One of the
problems with challenges to writing the harder varieties of SF is the expectation among the readership that you know what the hell you’re talking about–even if what you’re describing does not (as yet) exist. Mind you, sometimes what looks reasonable when written turns out, in fact, to be laughably wrong when Science Marches On and your crazed scribbling can be compared to reality. That’s not the point, though. I mean, no one holds it against Heinlein that his spaceships had faster than light capabilities, but the characters used slide rules, right? You don’t have to be correct in your speculation, so much as you have to extrapolate reasonably, yet expansively.
So I wrote about 1400 words last night. I skipped ahead a bit to a scene I’ve been thinking about for some time, since it’s coming soon and I was tired of not writing it. In the scene, one of the sentient starships that are characters in the novel recalls a Very Bad Thing that ends up destroying a planet and one of the four ships. The tricky bit is that the planet is destroyed by a specific physical phenomenon, so I can’t just go all Death Star on it–I need to describe the brief, nasty process by which it becomes an ex-planet (and destroys the nearby ship).
Research time! Tidal forces, Alcubierre drives, exotic matter, Casimir effect, negative mass…the last forty words took as long as the previous thousand. I can hear the heads shaking out there–“Jeff, you silly, you don’t do that on the first draft. You say ‘the planet blew up’ and you keep the flow going.”
Yeah, not so much for me. Leaving a scene in the vague hand-waving stage irks me to the point where I feel obligated to FIX it before proceeding. For one thing, if I don’t, there’s always the chance I’ll miss a plot hole that blows the entire project up (much like the planet) twenty chapters later. The devil does indeed lurk in the details when it comes to plot, and the mental outline I have of the novel does not dip to the level of what a planet looks like when it’s ripped apart in one way as opposed to another.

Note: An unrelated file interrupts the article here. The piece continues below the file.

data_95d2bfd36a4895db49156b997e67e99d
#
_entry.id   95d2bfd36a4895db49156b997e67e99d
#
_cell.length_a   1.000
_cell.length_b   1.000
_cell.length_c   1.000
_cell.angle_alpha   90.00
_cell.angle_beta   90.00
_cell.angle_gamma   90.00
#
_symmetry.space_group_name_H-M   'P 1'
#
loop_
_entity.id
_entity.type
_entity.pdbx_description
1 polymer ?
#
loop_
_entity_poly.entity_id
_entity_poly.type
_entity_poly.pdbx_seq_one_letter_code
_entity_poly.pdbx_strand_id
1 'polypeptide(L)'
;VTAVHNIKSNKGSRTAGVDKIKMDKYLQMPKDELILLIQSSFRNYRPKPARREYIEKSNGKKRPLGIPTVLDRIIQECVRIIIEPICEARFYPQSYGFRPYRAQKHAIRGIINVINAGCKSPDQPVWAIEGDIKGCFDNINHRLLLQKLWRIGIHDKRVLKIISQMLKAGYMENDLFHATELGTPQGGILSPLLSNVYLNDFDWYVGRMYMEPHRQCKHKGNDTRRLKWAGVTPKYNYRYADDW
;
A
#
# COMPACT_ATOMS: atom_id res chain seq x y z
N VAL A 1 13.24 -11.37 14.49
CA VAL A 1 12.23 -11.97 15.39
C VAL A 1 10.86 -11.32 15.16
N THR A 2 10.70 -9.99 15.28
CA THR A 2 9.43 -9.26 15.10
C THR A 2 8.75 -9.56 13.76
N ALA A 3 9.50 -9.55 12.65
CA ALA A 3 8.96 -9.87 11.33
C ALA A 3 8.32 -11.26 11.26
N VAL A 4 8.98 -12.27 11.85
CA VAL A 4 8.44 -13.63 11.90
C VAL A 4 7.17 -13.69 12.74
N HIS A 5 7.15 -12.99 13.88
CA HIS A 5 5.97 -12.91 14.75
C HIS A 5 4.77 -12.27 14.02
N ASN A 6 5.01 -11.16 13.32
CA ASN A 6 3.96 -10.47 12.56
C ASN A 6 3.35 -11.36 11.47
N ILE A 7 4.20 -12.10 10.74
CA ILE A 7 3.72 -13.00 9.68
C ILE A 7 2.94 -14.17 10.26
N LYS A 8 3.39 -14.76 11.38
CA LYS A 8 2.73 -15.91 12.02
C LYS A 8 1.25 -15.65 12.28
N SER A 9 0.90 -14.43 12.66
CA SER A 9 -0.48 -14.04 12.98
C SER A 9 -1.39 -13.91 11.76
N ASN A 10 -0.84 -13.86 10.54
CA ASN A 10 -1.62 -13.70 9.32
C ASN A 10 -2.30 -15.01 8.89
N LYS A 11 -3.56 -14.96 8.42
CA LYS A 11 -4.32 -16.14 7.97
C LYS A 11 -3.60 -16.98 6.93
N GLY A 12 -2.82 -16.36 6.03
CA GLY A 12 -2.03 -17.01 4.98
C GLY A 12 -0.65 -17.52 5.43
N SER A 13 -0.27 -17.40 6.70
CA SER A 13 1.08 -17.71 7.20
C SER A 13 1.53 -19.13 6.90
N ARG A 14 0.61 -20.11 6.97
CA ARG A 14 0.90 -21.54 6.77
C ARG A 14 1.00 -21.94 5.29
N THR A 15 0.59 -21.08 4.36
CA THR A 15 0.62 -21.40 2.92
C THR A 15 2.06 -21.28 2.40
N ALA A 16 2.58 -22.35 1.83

Fortunately, I don’t often have a problem with momentum. The trick to getting back into the flow after encountering any obstacle in writing is to, you know, write. What helps me is to let ideas percolate in my head for some time before I start writing. I might do a scene or two to determine if I like writing in a particular register, if it’s outside my comfort zone, but other than that, I like letting the ideas simmer for months, even years. They tell me when they’re ready to rumble, and if I get diverted or distracted or have to change the cat litter or something, the germ of what comes next is always there, waiting.
Chatting up co-operative friends about notions you’re toying with can also be useful, both to solidify them and to find out if anyone else on the planet would be remotely interested in reading about them. Pick your targets with care, though: prattling about black holes with someone who doesn’t read SF will not yield the desired results for anyone concerned.
I’ll be back at it tonight. Now that I have this scene out of my system, I can go back and write up to it, kind of like orienteering with story elements.